Private Foundations

Private foundations make grants based on charitable endowments. The endowment funds come from one or a small handful of sources -- an individual, a family or a corporation. Because of their endowments, they are focused primarily on grantmaking and generally do not raise funds or seek public financial support the way public charities (like community foundations) must.

“Private foundation” is the umbrella term that includes corporate, independent, family, and operating foundations.  As of 2011, there were 73,764 private foundations in the United States (Foundation Center, 2011).  

In 2011, private foundations held more than $604 billion in assets and gave away more than $45 billion (Foundation Center, 2011).  

Below is everything on our site for private foundations. You can use the filtering options on the right to narrow these results.

2017 CCSF Report Cover

The CCSF report is the field’s most comprehensive and authoritative study on investment and governance policies and practices. The 2018 CCSF studies more than 230 private and community foundations that represent over $89.3 billion in assets. Topics covered include:

It is an unfortunate reality of our times that all too often foundations must respond to mass casualty events in their communities. There are immediate questions that need to be addressed and an ongoing crisis to manage if your foundation is going to raise and deploy philanthropic capital in support of the victims, their families or the impacted community.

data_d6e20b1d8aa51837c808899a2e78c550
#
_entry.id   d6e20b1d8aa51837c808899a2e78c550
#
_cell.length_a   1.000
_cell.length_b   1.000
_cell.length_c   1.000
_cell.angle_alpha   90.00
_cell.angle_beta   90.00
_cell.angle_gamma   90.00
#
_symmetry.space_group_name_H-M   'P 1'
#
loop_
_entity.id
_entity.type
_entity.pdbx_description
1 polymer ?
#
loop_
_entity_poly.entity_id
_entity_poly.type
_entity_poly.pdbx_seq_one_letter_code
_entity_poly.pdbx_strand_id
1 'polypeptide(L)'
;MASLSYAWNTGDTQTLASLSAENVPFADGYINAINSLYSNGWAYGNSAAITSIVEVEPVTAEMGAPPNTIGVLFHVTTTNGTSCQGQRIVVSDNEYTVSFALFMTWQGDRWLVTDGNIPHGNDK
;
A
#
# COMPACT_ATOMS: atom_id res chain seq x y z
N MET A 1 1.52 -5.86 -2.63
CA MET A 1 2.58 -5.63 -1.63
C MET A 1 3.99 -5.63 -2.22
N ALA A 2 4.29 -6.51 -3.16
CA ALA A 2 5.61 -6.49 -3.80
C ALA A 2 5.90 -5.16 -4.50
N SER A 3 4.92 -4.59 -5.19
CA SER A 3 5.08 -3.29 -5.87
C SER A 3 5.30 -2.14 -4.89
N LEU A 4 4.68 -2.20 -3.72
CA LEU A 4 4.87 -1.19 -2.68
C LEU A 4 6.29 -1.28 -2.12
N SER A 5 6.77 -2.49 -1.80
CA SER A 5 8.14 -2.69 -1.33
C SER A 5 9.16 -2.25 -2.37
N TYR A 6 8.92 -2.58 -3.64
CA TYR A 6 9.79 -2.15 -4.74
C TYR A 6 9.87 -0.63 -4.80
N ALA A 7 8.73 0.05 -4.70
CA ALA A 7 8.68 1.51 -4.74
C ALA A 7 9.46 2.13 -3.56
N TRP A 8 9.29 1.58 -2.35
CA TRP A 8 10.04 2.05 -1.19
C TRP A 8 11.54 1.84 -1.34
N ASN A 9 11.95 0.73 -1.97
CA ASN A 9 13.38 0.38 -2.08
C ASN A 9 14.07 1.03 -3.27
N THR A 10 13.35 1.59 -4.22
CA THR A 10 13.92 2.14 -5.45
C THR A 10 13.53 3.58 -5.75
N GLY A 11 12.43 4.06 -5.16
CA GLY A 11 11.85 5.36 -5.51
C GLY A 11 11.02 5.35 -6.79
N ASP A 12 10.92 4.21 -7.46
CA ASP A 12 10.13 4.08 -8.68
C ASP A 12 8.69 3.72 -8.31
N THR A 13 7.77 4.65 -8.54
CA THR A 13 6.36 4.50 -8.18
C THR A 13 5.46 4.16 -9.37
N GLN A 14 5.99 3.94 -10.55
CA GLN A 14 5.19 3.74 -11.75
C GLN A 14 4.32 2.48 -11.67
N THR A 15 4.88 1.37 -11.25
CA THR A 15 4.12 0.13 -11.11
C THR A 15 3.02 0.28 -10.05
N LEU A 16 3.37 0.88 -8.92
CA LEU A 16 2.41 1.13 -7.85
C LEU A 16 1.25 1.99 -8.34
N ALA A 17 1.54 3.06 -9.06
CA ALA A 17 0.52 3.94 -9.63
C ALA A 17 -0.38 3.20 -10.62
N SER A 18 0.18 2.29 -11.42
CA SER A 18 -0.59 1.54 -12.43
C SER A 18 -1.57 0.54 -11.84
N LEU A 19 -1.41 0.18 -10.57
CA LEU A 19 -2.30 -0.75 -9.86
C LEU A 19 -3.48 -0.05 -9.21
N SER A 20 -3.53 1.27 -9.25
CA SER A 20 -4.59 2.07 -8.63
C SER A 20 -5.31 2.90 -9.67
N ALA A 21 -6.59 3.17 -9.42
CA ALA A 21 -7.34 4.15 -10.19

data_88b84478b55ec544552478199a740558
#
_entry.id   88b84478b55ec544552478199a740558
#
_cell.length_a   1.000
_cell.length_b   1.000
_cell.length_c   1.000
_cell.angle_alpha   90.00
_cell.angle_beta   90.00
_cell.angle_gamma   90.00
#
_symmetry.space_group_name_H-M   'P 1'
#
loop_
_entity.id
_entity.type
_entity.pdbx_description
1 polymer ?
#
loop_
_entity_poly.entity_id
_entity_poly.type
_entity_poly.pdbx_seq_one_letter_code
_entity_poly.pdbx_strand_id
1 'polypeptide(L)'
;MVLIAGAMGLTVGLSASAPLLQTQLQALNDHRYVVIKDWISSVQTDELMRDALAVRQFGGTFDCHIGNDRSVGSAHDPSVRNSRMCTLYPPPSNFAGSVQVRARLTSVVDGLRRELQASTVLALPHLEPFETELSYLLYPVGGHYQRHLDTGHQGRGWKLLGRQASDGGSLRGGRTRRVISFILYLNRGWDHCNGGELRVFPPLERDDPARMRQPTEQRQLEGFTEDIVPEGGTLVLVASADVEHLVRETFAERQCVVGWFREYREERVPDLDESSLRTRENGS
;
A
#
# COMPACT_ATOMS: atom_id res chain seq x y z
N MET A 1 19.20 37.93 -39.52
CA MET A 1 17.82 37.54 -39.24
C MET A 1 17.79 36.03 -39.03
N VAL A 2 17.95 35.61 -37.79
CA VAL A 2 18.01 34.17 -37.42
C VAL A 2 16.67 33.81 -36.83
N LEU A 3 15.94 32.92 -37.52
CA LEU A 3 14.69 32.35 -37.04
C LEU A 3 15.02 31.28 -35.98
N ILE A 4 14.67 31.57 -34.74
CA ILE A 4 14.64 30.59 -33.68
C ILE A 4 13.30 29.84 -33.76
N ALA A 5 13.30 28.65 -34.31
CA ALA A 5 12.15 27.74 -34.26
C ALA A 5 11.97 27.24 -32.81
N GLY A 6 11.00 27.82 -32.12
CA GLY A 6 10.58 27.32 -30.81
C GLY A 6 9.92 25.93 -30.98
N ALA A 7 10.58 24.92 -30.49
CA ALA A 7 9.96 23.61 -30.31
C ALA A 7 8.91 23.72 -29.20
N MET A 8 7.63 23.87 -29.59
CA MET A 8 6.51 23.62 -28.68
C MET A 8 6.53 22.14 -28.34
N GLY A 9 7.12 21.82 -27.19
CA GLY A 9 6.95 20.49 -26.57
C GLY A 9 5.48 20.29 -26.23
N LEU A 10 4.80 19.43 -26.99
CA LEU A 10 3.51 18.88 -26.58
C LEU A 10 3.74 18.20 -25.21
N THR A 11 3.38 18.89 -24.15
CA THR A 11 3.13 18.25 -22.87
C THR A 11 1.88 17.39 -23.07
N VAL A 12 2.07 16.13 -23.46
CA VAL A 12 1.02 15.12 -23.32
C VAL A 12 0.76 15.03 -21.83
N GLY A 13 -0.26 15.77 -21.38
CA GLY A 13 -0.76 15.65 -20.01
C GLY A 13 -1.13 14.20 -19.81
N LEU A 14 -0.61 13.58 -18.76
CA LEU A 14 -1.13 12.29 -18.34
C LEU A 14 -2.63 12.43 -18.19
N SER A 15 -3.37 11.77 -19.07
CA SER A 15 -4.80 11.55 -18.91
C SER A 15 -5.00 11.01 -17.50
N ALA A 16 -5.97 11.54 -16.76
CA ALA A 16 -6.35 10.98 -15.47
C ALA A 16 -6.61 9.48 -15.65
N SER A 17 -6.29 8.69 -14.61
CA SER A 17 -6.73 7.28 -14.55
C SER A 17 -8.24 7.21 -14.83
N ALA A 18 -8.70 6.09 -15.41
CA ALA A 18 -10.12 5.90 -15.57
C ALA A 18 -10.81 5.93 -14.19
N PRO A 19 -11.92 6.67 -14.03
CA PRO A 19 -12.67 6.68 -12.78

Because these incidents occur at random:

Philanthropy has responded generously to a range of extreme natural events over the past few years, from wildfires to earthquakes to floods to hurricanes and to heatwaves. Recent extreme natural events have exposed the vulnerability of marginalized communities – especially low-income communities and communities of color – in preparing for and responding to disasters. However, we have largely ignored the underlying mechanisms that contribute to racial, gender, and wealth inequality long after a disaster.

In September 2019 - representatives from government, civil society, and the corporate sector will come together at the 74th Session of the United Nations General Assembly (UNGA) in New York City to discuss important global challenges, from hunger and poverty to climate change and natural disasters.

Hundreds of UNGA side-events, will bring together thousands of people, all working in different ways to “leave no one behind” and achieve the SDGs by 2030.

From the June 2019 NGA State Summit on Opportunity Zones. Includes OZ overview, current statues, state administrative offices responsible for OZs, relevant state legislation, and update on federal regulations.

Plenary Sessions

Check back here often for updates.


Opening Plenary — Meeting Obligations in a Time of Financial Volatility and Uncertainty

Thursday, September 19 | 9:15-10:30 a.m.

The United Nations' annual mid-year High-Level Political Forum (HLPF) finished earlier this week. I was in New York to join several events and enjoyed connecting with a broad variety of organizations and people working to achieve the Sustainable Development Goals (SDGs) by 2030, including many Council members. This year’s HLPF focused on “empowering people and ensuring inclusiveness and equality for all.”